The Edit Blog

Can your business cope with unlimited liability?

ARTICLE BY Samantha Wright
READ TIME: 4 mins
26th April 2018

We are operating in changing times.

The introduction of the GDPR in May 2018 is the biggest shake-up of data protection in many of our lifetimes. Much has already been written and debated on this subject, with mainstream media seemingly catching on only in the months before implementation. However, for many within the direct marketing industry, the changing regulations have had a profound impact on the terms under which we operate with our clients and suppliers for some time.

With growing fears about the potential fines around misuse of data and Personal Identifiable Information (PII), there has been a noticeable trend for organisations to push as much responsibility as possible onto third parties. As such, the requirement for others in the supply chain to accept unlimited liability for any contractual breach is on the increase.

In an ideal world, the theory of data protection law should mirror the practice. But this is rarely the case. All parties involved will endeavour to protect themselves from undue commercial risk and this is where the contractual negotiations begin. With increased scrutiny on an individual’s privacy protection, and the Information Commissioner’s Office (ICO) vision to “increase the confidence that the UK public have in organisations that process personal data”, organisations are looking to increase the level of data protection liability provided by their suppliers. They will often look to make these unlimited where possible.

Historically, it would be typical to see a capped liability of two or three times the value of the contract and often not exceeding £500,000. Until recently, that was the maximum level at which the ICO could fine an organisation. Under GDPR, those fines can increase up to 4% of the annual global turnover. It is therefore understandable that clients (those that under the GDPR are more clearly identified as the Data Controllers), wish to limit their exposure to the potentially huge fines and pass on that liability to the suppliers they are engaging under contract. The suppliers in turn, will aim for a back-to-back contract with any of their third party dependents to ensure that, should there be a breach that is not their fault, they will be able to recover the majority, if not all, of the costs incurred. And so on and so forth…

Can third parties survive in a market that demands unlimited liability? What does this mean for smaller suppliers/agencies/organisations in the future? Will we see more and more small companies taking on unlimited liability contracts to be able to win new business? But if they are then subject to a breach, large or small, are they potentially put out of business when they faced with unrestricted fines that they cannot afford to pay?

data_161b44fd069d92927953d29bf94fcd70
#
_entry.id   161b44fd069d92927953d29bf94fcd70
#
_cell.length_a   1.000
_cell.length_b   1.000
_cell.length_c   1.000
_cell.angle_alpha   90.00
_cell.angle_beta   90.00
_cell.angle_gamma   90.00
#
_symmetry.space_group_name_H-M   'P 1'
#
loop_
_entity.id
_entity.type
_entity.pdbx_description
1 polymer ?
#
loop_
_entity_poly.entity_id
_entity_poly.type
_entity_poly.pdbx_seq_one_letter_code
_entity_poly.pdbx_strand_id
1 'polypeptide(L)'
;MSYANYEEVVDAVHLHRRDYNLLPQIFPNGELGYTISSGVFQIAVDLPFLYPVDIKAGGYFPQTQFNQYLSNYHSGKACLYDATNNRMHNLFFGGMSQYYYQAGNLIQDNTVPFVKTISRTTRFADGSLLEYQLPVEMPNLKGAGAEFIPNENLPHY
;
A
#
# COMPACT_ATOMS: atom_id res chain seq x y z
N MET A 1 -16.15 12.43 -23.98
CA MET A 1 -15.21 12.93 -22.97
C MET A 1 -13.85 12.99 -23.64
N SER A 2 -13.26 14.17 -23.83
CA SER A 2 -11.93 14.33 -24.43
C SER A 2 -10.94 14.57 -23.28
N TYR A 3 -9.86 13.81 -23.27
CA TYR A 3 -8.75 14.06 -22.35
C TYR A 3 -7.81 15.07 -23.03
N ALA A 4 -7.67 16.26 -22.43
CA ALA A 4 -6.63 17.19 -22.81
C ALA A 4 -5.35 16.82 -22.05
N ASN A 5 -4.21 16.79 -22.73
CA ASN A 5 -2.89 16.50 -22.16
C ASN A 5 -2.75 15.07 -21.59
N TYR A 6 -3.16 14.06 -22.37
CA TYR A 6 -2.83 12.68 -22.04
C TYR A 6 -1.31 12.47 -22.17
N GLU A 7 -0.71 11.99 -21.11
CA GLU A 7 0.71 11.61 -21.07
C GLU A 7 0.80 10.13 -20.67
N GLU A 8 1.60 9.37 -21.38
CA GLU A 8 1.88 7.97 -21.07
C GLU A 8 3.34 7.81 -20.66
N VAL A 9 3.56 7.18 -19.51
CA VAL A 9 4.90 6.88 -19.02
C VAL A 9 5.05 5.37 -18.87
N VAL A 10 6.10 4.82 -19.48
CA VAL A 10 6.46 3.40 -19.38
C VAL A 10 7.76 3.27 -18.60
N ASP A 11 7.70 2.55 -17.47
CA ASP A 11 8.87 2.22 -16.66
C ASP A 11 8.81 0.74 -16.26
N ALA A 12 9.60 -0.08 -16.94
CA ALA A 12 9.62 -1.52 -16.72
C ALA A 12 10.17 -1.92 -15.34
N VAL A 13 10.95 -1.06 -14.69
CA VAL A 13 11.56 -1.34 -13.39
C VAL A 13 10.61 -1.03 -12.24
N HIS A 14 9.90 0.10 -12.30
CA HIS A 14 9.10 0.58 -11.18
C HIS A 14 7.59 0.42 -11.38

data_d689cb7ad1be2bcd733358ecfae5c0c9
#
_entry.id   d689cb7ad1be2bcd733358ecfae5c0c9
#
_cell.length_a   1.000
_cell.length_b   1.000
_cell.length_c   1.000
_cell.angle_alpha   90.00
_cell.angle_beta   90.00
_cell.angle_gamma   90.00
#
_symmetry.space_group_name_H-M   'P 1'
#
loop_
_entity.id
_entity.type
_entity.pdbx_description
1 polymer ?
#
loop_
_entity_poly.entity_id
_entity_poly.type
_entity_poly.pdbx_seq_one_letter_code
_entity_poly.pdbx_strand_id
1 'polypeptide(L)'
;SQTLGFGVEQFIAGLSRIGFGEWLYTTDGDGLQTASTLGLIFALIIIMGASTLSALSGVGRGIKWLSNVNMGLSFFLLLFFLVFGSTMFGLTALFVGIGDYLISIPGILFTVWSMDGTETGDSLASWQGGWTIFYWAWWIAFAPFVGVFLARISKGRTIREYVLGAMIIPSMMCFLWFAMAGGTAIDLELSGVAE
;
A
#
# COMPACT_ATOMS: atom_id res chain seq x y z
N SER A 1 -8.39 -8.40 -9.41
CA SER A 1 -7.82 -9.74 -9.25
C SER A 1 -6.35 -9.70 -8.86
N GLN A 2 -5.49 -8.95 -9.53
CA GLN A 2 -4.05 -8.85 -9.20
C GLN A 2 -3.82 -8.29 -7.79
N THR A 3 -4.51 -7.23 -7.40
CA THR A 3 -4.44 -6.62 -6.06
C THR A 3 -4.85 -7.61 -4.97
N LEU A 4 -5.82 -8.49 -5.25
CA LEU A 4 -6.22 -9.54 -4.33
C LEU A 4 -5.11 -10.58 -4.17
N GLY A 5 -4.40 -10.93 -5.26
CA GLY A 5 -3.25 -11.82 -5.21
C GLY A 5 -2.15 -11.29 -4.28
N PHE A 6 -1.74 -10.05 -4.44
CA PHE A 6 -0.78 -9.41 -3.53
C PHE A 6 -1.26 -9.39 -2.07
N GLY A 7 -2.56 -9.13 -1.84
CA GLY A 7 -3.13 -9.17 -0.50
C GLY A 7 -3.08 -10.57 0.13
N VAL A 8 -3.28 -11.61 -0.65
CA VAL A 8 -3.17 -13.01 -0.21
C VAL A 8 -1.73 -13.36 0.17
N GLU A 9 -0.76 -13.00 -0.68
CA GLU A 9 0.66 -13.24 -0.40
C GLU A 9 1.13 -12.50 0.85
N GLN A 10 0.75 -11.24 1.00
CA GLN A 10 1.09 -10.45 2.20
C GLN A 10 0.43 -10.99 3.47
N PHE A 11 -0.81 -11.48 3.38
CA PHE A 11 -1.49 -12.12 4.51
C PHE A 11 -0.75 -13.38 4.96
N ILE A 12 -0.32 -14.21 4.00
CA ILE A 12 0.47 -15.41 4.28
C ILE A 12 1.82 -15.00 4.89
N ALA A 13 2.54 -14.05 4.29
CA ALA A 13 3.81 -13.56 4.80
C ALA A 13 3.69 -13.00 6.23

The aim of the GDPR is to align and strengthen the data protection of all individuals within the EU by bringing legislation up-to-date in an increasingly digital economy. I don’t believe it is designed to make every EU business tie themselves up in legal knots, spending months negotiating the finer points of a contract and/or suing every party in the chain for alleged breaches to their contracts. Indeed, if businesses adopt compliant procedures and processes – and monitor their ongoing, correct implementation – then they are unlikely to be the subject of a fine, a breach of contract, or a claim for damages.

What is needed is for organisations to develop a greater understanding of their role as an organisation within the legal context (e.g. Edit acting as a Data Processor). They also need to get to grips with the dependencies of each party in the supply chain and what is reasonably practicable so that organisations can carry out their business functions.

It becomes a question of what is the level of commercial risk, what is an acceptable liability cap (given the nature of the working partnership) and what can be agreed as commercially acceptable to both parties?

To answer this, there are some further considerations:

  • What is a realistic level of liability required? Are you, as a Data Controller or Data Processor, handling significant volumes of PII data and/or sensitive PII data? Are there processes or policies in place that require you to demonstrate a high level of data security?
  • What are the terms and value of the contract? Do you need to offer such a high level of liability if the value of the contract isn’t sufficient to warrant it? Does the length of the contract justify a higher or lower liability cap? Is your contract exclusive?
  • What insurance do you have in place and how well does it protect your business from a claim? Is it going to be sufficient under the GDPR and does it protect your organisation against data protection breaches as well as data security incidents? What is currently excluded? Does it need updating in line with the GDPR to ensure its adequacy?

We do not want to see organisations that previously had a mutually beneficial working partnership and a good degree of trust and confidence unwilling or unable to work together. We also don’t want to see them having to adopt processes and procedures that, at best, are counter-productive to the actual commercial and operational aims of the organisations involved.

What we should all want to see is organisations able to continue benefitting from the work of nimble and strategically innovative agencies – those that help them to drive their businesses forward. Most importantly, we should also want to see that the threat or perceived threat of contractual and privacy breaches that come out of new regulations does not stifle industry itself.

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